If you can’t do the time, don’t do social

Social media has made me more confident. No, scratch that. It’s made me bolshy – but in a good way. Why? Because it’s empowered me to position myself as an expert in PR, marketing and digital by virtually networking with professionals around the clock, and around the globe.

Just as Twitter has significantly evolved since launching eight-years ago, I too have transitioned from a teenage ‘me-former’ (“Look at me, look at me” 10 Things I Hate About You stylee) to an ‘informer’ who’s starting conversations with CEOs, influencers and stakeholders – and getting noticed – without even leaving the sofa.

10 Things I Hate About You

I originally set up my blog so I could enjoy writing without restriction. If you’ve ever worked in an agency you’ll know that getting sign off on copy is similar to running the 400m hurdles, by the time you’ve spoken to multiple directors and clients. Prime Time may be going through the terrible twos, but things are going better than ever and Twitter, FacebookLinkedIn, Instagram and Pinterest are helping me to drive traffic and raise awareness every day.

But, more than just boosting my profile, Twitter’s having a wider positive impact on the industry for the following reasons:

The edit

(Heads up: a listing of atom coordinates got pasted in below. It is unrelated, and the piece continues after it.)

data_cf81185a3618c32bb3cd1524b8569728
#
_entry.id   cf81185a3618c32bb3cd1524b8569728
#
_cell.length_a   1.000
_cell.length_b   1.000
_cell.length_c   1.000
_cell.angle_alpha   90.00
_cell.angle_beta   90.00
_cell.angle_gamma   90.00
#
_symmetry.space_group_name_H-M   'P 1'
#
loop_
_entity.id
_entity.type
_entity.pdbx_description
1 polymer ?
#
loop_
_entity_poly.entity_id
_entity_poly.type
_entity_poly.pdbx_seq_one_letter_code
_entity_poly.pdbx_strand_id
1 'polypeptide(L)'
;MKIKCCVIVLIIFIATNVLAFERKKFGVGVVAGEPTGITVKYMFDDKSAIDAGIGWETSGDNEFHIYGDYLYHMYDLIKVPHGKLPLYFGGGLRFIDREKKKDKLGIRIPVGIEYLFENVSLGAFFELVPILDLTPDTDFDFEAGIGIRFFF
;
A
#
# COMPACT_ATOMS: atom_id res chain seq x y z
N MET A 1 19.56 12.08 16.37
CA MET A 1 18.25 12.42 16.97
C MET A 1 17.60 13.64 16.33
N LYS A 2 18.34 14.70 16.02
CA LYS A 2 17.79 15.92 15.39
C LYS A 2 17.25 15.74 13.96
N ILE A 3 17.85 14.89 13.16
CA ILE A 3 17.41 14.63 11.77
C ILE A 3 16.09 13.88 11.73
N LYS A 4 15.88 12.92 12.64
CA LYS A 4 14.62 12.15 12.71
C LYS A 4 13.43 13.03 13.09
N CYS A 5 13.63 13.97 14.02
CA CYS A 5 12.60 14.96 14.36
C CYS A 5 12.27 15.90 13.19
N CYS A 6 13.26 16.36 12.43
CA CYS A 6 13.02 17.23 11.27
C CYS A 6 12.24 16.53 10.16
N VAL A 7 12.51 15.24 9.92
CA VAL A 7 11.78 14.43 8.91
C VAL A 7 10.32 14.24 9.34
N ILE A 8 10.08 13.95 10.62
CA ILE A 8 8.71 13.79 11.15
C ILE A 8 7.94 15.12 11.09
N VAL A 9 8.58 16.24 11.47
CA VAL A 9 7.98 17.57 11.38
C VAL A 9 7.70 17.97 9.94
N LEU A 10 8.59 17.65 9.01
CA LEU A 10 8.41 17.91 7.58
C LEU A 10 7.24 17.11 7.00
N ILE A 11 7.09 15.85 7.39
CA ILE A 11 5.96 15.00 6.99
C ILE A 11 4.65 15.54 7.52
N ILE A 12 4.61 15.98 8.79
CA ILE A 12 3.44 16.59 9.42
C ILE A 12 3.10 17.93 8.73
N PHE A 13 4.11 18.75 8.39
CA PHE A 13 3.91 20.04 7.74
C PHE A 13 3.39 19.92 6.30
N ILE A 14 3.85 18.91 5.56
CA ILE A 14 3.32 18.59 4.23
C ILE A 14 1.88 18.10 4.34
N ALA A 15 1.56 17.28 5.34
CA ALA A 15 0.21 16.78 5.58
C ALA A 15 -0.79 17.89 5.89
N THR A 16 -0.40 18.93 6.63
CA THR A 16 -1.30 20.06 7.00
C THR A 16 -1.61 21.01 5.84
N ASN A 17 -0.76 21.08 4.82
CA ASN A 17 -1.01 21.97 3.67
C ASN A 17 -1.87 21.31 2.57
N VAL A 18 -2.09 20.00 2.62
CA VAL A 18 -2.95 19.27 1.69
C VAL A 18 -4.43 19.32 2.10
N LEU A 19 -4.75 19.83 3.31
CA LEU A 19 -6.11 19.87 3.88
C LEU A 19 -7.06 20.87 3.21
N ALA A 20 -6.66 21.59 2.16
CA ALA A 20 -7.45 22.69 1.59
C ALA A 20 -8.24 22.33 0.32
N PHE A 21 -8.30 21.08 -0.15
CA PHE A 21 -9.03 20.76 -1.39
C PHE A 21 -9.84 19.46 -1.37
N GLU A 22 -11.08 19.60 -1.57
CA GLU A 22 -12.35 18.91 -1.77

Forget forming an intelligent opinion in 140 characters, creating any sort of ‘stand out’ call to action is no mean feat – especially when images and links are eating into your word count. All social networks, but Twitter in particular, are encouraging people to become better communicators…

A bold approach 

…and because there’s no space to waste we’re getting straight to the point. This succinct culture is almost a million miles away from the PR lab I was brought up in where we’d waffle until the cows come home using a self-important language to explain what we’re doing and why – occasionally using this tactic to bury bad news…

Do your research

…but on social media there’s no room for mistakes. I’ve fallen foul of mis-researching or being out of date – and there’s always someone, in or outside of your networks, who will call your bluff. After all, you’re accountable to your followers and fans. That means responding to everyone and no sneaky deletes.

But, while I can deal with one or two tweets constructively criticising my PR rants, the benefit of the social media community policing itself is also its downfall. Yes, we’ve seen charity campaigns such as #BringBackOurGirls and #NoMakeUpSelfie prosper from content snowballing throughout cyberspace (here’s some other examples where it’s also worked well) but on the whole, more people choose to use social media as their chance to be negative, offensive and cruel. #Unnecessary and #Childish.

Naomi Campbell wakes up like this

I’m sure we can all agree that social media has not only been a game-changer for us on a personal and professional level. But, it’s also impacted youth culture, news distribution and even the law – and I don’t think any of us expected that.

Used wisely it can create groundbreaking careers (For the record, if anyone wants me to sit on the sofa and talk about my life I’ll gladly jack it all in to become a YouTuber); used recklessly, it’ll see you do time.

This blog originally appeared on the UK Blog Awards website, as a guest post during the blog competition.

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